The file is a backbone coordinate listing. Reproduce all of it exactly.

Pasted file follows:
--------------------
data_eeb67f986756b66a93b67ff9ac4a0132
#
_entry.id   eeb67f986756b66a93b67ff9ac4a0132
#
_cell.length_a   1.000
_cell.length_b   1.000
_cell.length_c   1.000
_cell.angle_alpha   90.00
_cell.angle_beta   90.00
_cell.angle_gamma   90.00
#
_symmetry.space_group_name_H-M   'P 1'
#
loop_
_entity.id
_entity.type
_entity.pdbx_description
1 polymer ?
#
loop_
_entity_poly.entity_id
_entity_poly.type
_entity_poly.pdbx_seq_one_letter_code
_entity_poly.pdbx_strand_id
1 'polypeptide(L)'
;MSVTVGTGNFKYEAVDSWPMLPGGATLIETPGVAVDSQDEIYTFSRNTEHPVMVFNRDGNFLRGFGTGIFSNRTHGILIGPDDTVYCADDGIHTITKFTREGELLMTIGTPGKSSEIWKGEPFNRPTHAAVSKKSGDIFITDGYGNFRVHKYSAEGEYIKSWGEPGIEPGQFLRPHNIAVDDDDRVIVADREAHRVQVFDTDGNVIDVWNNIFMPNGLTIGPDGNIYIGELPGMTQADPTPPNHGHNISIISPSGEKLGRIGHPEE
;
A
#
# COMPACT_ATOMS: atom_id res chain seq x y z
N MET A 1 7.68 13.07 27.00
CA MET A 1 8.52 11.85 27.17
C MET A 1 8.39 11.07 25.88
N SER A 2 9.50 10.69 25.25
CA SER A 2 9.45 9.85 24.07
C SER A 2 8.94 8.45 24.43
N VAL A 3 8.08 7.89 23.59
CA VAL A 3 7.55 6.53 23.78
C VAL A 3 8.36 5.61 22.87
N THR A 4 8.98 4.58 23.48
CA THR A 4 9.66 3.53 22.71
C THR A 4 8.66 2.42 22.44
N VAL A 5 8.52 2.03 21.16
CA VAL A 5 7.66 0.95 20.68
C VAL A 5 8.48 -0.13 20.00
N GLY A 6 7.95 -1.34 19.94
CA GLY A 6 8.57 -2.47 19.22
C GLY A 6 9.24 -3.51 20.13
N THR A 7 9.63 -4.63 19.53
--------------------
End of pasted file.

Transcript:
data_eeb67f986756b66a93b67ff9ac4a0132
#
_entry.id   eeb67f986756b66a93b67ff9ac4a0132
#
_cell.length_a   1.000
_cell.length_b   1.000
_cell.length_c   1.000
_cell.angle_alpha   90.00
_cell.angle_beta   90.00
_cell.angle_gamma   90.00
#
_symmetry.space_group_name_H-M   'P 1'
#
loop_
_entity.id
_entity.type
_entity.pdbx_description
1 polymer ?
#
loop_
_entity_poly.entity_id
_entity_poly.type
_entity_poly.pdbx_seq_one_letter_code
_entity_poly.pdbx_strand_id
1 'polypeptide(L)'
;MSVTVGTGNFKYEAVDSWPMLPGGATLIETPGVAVDSQDEIYTFSRNTEHPVMVFNRDGNFLRGFGTGIFSNRTHGILIGPDDTVYCADDGIHTITKFTREGELLMTIGTPGKSSEIWKGEPFNRPTHAAVSKKSGDIFITDGYGNFRVHKYSAEGEYIKSWGEPGIEPGQFLRPHNIAVDDDDRVIVADREAHRVQVFDTDGNVIDVWNNIFMPNGLTIGPDGNIYIGELPGMTQADPTPPNHGHNISIISPSGEKLGRIGHPEE
;
A
#
# COMPACT_ATOMS: atom_id res chain seq x y z
N MET A 1 7.68 13.07 27.00
CA MET A 1 8.52 11.85 27.17
C MET A 1 8.39 11.07 25.88
N SER A 2 9.50 10.69 25.25
CA SER A 2 9.45 9.85 24.07
C SER A 2 8.94 8.45 24.43
N VAL A 3 8.08 7.89 23.59
CA VAL A 3 7.55 6.53 23.78
C VAL A 3 8.36 5.61 22.87
N THR A 4 8.98 4.58 23.48
CA THR A 4 9.66 3.53 22.71
C THR A 4 8.66 2.42 22.44
N VAL A 5 8.52 2.03 21.16
CA VAL A 5 7.66 0.95 20.68
C VAL A 5 8.48 -0.13 20.00
N GLY A 6 7.95 -1.34 19.94
CA GLY A 6 8.57 -2.47 19.22
C GLY A 6 9.24 -3.51 20.13
N THR A 7 9.63 -4.63 19.53